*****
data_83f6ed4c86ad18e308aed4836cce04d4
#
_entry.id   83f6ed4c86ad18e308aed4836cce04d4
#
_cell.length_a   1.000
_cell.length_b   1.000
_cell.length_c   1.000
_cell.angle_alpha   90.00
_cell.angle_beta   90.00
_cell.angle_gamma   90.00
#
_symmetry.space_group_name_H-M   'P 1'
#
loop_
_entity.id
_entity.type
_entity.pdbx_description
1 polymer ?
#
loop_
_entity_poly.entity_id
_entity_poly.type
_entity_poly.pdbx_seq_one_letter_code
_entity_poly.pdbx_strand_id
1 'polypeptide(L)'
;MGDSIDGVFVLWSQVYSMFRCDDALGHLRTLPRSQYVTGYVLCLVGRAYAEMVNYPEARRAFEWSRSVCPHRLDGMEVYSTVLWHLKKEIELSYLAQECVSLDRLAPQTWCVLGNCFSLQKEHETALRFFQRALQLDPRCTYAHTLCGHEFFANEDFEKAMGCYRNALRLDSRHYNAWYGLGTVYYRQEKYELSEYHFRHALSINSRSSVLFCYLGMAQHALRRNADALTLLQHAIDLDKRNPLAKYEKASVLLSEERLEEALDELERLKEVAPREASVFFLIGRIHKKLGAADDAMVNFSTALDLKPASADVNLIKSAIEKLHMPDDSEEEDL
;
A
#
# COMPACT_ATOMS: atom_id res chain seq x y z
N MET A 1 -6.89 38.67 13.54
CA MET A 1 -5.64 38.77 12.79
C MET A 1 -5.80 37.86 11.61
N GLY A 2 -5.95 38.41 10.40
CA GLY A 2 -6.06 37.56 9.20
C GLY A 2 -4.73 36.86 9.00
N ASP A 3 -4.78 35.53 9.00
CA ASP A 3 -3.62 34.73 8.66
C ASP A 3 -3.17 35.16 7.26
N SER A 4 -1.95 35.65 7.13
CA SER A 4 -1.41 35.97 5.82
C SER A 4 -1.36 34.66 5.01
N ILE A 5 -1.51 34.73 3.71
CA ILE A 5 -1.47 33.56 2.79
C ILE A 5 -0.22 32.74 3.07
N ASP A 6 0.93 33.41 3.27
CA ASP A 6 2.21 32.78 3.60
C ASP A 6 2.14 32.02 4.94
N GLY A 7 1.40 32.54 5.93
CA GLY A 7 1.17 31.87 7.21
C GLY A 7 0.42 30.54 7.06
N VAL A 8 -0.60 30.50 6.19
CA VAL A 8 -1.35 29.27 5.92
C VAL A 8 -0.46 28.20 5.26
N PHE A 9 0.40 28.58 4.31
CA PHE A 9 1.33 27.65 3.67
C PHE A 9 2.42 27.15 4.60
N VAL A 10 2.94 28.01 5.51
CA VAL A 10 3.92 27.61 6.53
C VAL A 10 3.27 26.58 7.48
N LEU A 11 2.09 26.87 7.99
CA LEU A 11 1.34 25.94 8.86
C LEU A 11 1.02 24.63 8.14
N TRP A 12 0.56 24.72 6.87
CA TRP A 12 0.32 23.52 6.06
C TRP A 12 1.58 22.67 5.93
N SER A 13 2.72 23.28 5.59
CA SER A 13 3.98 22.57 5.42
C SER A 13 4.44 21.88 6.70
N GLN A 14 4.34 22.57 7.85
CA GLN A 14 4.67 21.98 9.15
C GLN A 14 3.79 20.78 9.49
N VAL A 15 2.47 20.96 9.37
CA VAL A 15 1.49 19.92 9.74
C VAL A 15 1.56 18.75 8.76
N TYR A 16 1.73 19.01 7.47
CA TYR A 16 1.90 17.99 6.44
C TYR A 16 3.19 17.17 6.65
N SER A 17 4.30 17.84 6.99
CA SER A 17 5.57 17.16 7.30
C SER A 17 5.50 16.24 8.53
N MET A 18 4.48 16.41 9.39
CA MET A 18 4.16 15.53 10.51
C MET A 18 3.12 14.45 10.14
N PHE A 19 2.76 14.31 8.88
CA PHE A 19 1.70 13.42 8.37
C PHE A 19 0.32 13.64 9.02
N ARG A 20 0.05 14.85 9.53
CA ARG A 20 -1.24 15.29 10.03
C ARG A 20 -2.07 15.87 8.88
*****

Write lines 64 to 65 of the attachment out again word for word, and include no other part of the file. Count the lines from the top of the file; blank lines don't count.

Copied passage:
N TRP A 12 0.56 24.72 6.87
CA TRP A 12 0.32 23.52 6.06